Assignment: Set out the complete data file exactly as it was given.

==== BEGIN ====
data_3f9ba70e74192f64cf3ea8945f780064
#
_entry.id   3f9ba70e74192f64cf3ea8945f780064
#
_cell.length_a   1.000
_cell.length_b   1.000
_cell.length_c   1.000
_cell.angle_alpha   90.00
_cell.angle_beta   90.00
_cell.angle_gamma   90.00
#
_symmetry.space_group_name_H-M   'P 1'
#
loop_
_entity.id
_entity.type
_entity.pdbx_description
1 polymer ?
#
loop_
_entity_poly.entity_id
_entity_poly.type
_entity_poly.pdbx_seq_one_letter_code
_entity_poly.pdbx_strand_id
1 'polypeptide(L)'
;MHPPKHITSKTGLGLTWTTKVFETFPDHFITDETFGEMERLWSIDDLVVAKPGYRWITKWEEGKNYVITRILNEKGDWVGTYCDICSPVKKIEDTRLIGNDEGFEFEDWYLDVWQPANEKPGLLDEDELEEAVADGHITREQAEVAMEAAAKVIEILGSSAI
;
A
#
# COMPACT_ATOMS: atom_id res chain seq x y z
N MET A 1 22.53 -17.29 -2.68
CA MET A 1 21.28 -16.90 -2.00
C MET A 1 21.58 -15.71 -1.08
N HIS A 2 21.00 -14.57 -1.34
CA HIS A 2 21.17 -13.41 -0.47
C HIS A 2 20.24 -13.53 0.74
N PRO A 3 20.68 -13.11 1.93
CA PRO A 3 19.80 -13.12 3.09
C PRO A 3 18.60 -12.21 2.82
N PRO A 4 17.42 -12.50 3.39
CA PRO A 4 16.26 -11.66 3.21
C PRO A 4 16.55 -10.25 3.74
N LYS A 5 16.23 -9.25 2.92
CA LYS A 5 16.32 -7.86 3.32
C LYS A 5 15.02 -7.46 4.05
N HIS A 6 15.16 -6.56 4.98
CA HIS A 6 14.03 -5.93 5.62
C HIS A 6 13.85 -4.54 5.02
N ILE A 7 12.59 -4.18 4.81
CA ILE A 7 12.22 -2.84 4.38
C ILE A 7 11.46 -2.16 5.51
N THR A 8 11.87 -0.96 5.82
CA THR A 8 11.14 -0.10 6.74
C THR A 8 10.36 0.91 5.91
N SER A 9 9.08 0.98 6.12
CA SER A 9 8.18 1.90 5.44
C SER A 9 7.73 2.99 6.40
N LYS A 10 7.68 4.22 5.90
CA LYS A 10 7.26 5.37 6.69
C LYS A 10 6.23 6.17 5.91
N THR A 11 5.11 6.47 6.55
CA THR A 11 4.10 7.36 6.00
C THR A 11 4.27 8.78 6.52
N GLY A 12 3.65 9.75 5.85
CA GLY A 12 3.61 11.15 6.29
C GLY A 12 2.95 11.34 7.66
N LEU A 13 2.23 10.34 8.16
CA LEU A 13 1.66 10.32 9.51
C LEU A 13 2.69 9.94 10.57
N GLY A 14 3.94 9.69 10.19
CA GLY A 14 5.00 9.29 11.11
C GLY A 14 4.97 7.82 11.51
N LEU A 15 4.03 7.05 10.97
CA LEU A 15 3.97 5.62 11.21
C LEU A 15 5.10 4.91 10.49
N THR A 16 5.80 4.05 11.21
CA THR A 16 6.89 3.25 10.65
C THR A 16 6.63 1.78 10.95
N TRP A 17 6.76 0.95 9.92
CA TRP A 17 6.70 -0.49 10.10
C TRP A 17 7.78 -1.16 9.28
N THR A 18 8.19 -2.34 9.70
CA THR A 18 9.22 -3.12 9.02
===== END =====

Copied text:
data_3f9ba70e74192f64cf3ea8945f780064
#
_entry.id   3f9ba70e74192f64cf3ea8945f780064
#
_cell.length_a   1.000
_cell.length_b   1.000
_cell.length_c   1.000
_cell.angle_alpha   90.00
_cell.angle_beta   90.00
_cell.angle_gamma   90.00
#
_symmetry.space_group_name_H-M   'P 1'
#
loop_
_entity.id
_entity.type
_entity.pdbx_description
1 polymer ?
#
loop_
_entity_poly.entity_id
_entity_poly.type
_entity_poly.pdbx_seq_one_letter_code
_entity_poly.pdbx_strand_id
1 'polypeptide(L)'
;MHPPKHITSKTGLGLTWTTKVFETFPDHFITDETFGEMERLWSIDDLVVAKPGYRWITKWEEGKNYVITRILNEKGDWVGTYCDICSPVKKIEDTRLIGNDEGFEFEDWYLDVWQPANEKPGLLDEDELEEAVADGHITREQAEVAMEAAAKVIEILGSSAI
;
A
#
# COMPACT_ATOMS: atom_id res chain seq x y z
N MET A 1 22.53 -17.29 -2.68
CA MET A 1 21.28 -16.90 -2.00
C MET A 1 21.58 -15.71 -1.08
N HIS A 2 21.00 -14.57 -1.34
CA HIS A 2 21.17 -13.41 -0.47
C HIS A 2 20.24 -13.53 0.74
N PRO A 3 20.68 -13.11 1.93
CA PRO A 3 19.80 -13.12 3.09
C PRO A 3 18.60 -12.21 2.82
N PRO A 4 17.42 -12.50 3.39
CA PRO A 4 16.26 -11.66 3.21
C PRO A 4 16.55 -10.25 3.74
N LYS A 5 16.23 -9.25 2.92
CA LYS A 5 16.32 -7.86 3.32
C LYS A 5 15.02 -7.46 4.05
N HIS A 6 15.16 -6.56 4.98
CA HIS A 6 14.03 -5.93 5.62
C HIS A 6 13.85 -4.54 5.02
N ILE A 7 12.59 -4.18 4.81
CA ILE A 7 12.22 -2.84 4.38
C ILE A 7 11.46 -2.16 5.51
N THR A 8 11.87 -0.96 5.82
CA THR A 8 11.14 -0.10 6.74
C THR A 8 10.36 0.91 5.91
N SER A 9 9.08 0.98 6.12
CA SER A 9 8.18 1.90 5.44
C SER A 9 7.73 2.99 6.40
N LYS A 10 7.68 4.22 5.90
CA LYS A 10 7.26 5.37 6.69
C LYS A 10 6.23 6.17 5.91
N THR A 11 5.11 6.47 6.55
CA THR A 11 4.10 7.36 6.00
C THR A 11 4.27 8.78 6.52
N GLY A 12 3.65 9.75 5.85
CA GLY A 12 3.61 11.15 6.29
C GLY A 12 2.95 11.34 7.66
N LEU A 13 2.23 10.34 8.16
CA LEU A 13 1.66 10.32 9.51
C LEU A 13 2.69 9.94 10.57
N GLY A 14 3.94 9.69 10.19
CA GLY A 14 5.00 9.29 11.11
C GLY A 14 4.97 7.82 11.51
N LEU A 15 4.03 7.05 10.97
CA LEU A 15 3.97 5.62 11.21
C LEU A 15 5.10 4.91 10.49
N THR A 16 5.80 4.05 11.21
CA THR A 16 6.89 3.25 10.65
C THR A 16 6.63 1.78 10.95
N TRP A 17 6.76 0.95 9.92
CA TRP A 17 6.70 -0.49 10.10
C TRP A 17 7.78 -1.16 9.28
N THR A 18 8.19 -2.34 9.70
CA THR A 18 9.22 -3.12 9.02